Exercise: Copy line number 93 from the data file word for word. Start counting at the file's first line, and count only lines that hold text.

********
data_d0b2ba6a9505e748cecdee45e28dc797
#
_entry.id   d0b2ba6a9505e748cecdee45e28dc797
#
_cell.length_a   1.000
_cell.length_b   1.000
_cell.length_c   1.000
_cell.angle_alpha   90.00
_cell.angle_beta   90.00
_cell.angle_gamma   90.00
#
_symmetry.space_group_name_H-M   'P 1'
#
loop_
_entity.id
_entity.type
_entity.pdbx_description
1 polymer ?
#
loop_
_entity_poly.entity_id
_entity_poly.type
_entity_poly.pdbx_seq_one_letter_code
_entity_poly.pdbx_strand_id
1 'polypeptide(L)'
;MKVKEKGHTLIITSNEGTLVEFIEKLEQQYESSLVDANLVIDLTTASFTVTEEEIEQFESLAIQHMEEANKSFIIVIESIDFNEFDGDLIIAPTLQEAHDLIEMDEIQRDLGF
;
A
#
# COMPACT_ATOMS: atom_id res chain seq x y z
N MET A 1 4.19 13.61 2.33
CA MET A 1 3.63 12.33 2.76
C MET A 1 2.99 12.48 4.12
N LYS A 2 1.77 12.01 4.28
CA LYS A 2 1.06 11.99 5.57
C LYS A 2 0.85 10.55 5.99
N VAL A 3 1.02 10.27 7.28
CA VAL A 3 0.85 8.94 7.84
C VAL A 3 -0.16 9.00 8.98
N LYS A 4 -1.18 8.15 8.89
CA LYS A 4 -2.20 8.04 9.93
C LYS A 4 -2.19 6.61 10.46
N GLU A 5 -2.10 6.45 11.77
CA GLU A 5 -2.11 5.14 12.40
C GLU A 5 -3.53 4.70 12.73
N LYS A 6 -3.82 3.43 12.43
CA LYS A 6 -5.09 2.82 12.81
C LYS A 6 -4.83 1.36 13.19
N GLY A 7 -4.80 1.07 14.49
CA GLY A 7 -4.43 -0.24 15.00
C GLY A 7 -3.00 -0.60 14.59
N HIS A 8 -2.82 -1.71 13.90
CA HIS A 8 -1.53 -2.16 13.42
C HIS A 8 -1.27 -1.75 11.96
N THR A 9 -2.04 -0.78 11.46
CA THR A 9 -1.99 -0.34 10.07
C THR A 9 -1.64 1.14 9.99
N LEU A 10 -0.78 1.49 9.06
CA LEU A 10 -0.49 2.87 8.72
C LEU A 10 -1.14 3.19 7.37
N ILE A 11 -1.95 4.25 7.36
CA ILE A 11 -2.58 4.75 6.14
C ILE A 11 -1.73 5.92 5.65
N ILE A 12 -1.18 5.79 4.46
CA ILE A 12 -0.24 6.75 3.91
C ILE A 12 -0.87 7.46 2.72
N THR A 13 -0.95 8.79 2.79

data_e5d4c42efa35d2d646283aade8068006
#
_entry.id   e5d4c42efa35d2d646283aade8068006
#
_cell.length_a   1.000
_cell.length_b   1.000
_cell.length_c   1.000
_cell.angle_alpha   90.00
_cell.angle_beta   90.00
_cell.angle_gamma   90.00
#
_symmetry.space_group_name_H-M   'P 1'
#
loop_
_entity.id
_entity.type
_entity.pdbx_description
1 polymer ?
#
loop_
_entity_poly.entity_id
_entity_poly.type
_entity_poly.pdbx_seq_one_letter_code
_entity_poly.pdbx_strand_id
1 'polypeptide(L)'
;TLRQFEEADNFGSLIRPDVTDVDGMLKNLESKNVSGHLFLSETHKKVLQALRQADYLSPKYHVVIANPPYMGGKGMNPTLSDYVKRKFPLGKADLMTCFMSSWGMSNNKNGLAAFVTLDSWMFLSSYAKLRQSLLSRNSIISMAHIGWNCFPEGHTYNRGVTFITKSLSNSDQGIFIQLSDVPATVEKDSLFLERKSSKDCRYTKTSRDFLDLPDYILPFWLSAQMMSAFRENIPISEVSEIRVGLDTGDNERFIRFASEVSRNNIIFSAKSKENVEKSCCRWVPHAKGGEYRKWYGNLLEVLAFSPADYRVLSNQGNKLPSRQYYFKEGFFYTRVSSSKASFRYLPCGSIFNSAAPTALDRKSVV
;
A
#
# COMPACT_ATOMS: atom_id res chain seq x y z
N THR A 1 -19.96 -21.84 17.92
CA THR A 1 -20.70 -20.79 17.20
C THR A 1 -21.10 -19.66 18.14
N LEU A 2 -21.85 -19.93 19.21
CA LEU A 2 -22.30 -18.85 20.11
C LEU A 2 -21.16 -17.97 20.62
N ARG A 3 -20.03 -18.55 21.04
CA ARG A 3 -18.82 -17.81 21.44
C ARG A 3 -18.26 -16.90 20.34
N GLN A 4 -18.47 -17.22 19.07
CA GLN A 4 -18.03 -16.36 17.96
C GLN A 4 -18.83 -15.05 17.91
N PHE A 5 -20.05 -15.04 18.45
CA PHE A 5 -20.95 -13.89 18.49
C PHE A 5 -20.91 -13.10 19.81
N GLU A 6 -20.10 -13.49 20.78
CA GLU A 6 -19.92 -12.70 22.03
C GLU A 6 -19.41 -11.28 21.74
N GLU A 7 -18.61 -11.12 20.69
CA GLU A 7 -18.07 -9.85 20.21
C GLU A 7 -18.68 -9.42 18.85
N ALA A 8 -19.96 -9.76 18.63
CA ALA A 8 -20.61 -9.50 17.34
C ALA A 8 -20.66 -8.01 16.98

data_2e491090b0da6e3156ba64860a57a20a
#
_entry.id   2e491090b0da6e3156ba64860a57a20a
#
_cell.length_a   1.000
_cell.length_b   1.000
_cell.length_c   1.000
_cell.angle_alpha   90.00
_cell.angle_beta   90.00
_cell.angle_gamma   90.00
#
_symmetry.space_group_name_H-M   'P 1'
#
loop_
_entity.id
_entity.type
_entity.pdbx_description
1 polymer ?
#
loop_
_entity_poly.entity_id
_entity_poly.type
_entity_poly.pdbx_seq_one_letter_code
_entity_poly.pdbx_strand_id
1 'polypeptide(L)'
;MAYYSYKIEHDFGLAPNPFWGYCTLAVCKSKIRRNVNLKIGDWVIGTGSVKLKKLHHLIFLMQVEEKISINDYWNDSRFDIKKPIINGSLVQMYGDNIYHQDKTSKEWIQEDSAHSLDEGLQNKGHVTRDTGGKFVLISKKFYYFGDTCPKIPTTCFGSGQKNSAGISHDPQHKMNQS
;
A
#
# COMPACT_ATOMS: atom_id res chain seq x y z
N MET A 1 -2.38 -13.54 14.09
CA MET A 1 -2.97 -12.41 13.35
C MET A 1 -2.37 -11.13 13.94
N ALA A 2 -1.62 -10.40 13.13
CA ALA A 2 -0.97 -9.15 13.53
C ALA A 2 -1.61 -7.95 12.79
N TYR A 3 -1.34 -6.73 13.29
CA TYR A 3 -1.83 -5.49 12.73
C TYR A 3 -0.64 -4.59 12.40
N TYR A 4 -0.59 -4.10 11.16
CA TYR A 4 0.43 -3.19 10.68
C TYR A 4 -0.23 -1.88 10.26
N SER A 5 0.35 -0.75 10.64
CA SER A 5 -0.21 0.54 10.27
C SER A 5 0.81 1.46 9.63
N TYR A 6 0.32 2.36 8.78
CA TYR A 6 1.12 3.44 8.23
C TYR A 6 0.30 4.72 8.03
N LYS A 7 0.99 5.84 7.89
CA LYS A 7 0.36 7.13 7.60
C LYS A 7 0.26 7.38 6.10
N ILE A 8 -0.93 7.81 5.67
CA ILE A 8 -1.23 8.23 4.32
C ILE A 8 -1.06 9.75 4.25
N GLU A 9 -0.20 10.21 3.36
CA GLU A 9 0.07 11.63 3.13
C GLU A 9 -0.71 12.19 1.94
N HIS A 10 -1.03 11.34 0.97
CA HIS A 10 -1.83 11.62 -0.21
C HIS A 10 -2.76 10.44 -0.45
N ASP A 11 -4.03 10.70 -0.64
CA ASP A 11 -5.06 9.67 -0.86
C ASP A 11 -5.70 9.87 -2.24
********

;TLRQFEEADNFGSLIRPDVTDVDGMLKNLESKNVSGHLFLSETHKKVLQALRQADYLSPKYHVVIANPPYMGGKGMNPTLSDYVKRKFPLGKADLMTCFMSSWGMSNNKNGLAAFVTLDSWMFLSSYAKLRQSLLSRNSIISMAHIGWNCFPEGHTYNRGVTFITKSLSNSDQGIFIQLSDVPATVEKDSLFLERKSSKDCRYTKTSRDFLDLPDYILPFWLSAQMMSAFRENIPISEVSEIRVGLDTGDNERFIRFASEVSRNNIIFSAKSKENVEKSCCRWVPHAKGGEYRKWYGNLLEVLAFSPADYRVLSNQGNKLPSRQYYFKEGFFYTRVSSSKASFRYLPCGSIFNSAAPTALDRKSVV